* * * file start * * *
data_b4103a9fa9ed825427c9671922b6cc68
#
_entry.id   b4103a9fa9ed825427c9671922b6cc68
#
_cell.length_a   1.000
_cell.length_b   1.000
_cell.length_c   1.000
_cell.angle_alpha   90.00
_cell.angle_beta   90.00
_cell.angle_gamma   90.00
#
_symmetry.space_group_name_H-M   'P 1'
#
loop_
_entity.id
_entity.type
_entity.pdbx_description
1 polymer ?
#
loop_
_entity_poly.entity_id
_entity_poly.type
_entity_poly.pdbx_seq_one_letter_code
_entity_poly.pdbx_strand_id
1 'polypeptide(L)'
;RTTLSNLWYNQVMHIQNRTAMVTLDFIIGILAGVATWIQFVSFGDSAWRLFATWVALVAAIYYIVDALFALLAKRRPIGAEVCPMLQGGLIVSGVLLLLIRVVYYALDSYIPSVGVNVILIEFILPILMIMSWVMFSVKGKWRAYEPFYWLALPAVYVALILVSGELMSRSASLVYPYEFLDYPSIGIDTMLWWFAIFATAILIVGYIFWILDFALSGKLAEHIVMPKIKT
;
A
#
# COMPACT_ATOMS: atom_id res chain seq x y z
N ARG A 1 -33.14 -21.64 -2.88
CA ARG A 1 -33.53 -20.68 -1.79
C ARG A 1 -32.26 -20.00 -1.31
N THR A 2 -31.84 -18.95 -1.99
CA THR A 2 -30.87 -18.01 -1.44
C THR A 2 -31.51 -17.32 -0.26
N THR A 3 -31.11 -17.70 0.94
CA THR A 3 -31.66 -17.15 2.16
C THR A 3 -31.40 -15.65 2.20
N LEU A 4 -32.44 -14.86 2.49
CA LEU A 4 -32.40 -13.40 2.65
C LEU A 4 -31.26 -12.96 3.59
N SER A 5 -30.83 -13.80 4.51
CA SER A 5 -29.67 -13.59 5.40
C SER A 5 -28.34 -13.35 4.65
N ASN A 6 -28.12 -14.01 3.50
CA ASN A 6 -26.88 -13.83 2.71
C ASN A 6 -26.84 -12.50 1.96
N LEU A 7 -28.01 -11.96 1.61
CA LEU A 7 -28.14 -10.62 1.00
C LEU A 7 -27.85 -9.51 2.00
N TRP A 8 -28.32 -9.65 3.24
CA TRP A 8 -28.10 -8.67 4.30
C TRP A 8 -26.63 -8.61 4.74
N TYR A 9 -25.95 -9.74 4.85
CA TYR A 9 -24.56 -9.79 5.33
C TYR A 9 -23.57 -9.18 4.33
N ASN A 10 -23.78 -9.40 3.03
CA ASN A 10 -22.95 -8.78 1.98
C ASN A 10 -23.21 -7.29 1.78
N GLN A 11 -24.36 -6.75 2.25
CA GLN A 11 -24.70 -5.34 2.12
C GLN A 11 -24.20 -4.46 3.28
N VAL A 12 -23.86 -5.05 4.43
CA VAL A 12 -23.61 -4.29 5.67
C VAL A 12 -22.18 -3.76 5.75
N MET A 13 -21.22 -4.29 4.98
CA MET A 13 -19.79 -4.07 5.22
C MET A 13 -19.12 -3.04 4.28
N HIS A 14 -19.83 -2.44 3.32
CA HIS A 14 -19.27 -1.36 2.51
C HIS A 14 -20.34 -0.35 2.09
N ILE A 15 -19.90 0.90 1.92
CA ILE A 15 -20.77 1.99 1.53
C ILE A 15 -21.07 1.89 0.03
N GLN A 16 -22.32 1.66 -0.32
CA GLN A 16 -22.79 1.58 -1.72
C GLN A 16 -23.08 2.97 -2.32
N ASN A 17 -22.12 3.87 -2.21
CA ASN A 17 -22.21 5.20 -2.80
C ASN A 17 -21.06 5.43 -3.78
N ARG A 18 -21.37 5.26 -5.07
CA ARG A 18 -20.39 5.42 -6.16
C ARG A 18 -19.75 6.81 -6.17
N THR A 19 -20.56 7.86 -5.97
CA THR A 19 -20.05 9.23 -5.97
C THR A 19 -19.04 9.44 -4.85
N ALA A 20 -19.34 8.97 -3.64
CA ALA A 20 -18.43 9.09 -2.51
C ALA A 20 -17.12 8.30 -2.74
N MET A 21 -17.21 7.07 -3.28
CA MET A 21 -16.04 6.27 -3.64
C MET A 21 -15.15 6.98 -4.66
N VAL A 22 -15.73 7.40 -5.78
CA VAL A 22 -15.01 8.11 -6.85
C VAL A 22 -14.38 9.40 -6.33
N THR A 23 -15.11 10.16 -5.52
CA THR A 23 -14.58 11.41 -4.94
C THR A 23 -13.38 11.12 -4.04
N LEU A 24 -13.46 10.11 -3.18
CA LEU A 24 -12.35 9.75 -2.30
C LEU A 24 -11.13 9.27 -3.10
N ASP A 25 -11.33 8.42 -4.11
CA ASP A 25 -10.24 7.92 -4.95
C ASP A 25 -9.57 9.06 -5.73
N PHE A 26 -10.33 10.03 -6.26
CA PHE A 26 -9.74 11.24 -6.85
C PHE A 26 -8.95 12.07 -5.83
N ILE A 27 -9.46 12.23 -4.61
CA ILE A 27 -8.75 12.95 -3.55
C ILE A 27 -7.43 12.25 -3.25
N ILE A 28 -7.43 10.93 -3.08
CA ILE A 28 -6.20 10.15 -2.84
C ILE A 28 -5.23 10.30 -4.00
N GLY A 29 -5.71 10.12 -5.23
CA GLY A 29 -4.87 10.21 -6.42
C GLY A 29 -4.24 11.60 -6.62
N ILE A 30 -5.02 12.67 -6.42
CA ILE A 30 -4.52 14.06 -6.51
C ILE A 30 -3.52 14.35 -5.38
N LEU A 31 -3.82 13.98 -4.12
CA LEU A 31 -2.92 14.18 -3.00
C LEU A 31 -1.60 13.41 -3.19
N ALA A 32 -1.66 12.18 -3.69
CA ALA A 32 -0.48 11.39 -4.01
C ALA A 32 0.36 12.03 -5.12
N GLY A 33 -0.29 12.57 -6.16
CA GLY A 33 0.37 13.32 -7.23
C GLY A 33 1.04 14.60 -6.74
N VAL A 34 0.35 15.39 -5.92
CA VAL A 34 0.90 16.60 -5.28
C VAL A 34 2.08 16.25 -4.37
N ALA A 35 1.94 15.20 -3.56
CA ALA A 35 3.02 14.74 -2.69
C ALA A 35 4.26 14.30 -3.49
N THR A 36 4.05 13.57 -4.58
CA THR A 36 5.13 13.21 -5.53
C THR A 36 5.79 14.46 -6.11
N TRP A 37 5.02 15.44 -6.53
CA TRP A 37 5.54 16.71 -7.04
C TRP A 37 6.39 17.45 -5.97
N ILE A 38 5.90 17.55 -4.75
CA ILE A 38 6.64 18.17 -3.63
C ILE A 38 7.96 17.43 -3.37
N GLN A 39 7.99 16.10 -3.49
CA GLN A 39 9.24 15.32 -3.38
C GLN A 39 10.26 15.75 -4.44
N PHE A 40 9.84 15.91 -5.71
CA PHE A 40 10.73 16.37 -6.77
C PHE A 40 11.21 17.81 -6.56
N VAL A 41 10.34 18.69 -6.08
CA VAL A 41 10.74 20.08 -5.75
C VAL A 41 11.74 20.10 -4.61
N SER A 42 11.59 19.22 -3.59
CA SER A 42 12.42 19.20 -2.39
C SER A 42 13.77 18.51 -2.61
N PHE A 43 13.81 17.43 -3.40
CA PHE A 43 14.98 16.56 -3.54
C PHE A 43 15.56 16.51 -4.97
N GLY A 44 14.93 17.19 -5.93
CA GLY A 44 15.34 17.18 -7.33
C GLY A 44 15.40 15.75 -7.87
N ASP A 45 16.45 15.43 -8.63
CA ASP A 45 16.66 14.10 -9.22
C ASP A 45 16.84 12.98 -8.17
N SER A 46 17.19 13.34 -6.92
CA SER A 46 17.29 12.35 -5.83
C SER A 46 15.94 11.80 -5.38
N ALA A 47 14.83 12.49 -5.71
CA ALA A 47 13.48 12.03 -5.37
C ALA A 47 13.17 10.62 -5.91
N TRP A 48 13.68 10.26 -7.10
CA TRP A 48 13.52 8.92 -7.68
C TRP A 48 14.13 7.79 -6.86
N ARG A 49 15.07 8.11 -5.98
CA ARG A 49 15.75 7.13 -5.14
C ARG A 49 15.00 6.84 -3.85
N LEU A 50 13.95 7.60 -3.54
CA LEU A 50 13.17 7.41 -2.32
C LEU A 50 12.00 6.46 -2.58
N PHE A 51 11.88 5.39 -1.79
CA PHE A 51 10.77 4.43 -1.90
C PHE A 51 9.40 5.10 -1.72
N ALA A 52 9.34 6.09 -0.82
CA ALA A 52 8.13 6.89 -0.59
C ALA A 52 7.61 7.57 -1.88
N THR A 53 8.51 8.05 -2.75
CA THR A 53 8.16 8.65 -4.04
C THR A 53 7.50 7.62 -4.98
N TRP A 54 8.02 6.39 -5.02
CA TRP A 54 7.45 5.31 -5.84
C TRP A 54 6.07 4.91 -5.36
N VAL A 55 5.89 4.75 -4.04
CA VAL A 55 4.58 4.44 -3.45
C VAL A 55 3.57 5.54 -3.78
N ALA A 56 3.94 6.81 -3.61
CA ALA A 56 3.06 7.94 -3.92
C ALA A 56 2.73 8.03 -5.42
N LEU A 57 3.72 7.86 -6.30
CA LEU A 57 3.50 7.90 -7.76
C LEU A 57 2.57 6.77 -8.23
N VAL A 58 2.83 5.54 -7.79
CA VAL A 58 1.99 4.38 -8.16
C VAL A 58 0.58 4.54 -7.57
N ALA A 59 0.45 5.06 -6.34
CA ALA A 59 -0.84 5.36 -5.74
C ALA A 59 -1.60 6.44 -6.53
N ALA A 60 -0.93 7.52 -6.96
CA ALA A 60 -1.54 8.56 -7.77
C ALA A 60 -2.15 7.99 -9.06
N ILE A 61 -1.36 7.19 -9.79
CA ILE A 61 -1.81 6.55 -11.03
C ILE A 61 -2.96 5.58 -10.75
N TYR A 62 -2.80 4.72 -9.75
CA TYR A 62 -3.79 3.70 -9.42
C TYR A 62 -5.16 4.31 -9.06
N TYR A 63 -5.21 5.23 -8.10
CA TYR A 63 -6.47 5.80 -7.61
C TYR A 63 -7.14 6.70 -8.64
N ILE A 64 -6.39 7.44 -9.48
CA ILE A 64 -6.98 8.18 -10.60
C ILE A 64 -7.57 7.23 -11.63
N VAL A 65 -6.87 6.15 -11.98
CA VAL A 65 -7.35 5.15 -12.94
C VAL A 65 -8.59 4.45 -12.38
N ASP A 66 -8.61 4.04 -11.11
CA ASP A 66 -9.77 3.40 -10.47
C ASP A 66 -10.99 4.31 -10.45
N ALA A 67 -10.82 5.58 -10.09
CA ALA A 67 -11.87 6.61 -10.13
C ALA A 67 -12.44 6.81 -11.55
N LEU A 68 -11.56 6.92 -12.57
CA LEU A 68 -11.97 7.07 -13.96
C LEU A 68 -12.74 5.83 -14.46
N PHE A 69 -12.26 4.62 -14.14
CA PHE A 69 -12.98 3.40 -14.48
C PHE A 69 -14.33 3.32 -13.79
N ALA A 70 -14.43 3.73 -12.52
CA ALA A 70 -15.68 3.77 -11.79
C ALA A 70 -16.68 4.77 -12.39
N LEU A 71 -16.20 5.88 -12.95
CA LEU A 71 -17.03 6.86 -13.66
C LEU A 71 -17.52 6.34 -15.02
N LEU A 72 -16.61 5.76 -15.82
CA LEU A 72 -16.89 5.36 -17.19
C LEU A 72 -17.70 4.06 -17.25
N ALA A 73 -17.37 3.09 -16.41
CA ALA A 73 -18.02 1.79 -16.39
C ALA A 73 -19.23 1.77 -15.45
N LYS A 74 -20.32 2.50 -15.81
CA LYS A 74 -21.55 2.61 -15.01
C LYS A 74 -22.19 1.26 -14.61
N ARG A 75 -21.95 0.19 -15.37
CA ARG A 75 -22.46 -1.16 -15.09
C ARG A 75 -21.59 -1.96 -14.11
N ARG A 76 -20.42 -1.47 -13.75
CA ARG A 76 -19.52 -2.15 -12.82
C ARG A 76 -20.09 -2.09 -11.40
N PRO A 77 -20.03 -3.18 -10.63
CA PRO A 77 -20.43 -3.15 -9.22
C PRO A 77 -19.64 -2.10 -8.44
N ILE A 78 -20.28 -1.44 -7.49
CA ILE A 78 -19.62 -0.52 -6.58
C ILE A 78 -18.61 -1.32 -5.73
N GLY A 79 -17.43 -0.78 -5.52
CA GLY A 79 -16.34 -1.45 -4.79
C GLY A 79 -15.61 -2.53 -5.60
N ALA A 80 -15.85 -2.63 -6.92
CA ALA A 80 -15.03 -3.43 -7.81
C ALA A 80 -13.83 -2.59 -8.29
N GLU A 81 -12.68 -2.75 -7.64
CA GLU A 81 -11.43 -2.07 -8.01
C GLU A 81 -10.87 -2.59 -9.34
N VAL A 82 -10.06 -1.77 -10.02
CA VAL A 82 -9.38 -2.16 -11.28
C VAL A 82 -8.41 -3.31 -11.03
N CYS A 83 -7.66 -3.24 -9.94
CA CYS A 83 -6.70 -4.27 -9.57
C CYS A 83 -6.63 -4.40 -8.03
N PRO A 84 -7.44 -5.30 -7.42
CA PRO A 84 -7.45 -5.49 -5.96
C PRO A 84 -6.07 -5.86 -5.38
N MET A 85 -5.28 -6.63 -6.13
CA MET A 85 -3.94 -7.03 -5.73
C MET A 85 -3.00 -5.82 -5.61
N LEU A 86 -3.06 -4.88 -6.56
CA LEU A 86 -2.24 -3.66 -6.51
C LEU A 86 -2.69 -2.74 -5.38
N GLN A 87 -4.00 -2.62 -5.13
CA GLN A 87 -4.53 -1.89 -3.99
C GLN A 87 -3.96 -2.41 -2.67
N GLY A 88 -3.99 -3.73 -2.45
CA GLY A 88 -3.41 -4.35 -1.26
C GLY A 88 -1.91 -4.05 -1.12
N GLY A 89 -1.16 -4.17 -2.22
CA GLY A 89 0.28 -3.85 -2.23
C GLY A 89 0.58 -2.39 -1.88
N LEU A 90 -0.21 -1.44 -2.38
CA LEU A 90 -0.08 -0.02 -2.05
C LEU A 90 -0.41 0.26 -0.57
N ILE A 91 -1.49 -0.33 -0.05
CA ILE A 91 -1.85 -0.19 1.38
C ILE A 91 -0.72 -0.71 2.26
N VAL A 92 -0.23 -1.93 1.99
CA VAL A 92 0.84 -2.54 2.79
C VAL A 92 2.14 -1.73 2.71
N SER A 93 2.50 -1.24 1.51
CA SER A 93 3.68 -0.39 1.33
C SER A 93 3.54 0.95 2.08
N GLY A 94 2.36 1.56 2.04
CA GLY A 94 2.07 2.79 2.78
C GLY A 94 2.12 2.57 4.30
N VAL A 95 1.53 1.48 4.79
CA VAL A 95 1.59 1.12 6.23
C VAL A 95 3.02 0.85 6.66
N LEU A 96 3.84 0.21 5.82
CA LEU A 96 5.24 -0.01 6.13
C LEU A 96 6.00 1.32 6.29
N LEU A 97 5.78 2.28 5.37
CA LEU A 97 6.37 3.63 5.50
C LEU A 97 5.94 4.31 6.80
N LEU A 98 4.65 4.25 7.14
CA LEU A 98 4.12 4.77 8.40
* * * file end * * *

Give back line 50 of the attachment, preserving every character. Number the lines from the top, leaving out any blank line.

CA LEU A 7 -28.14 -10.62 1.00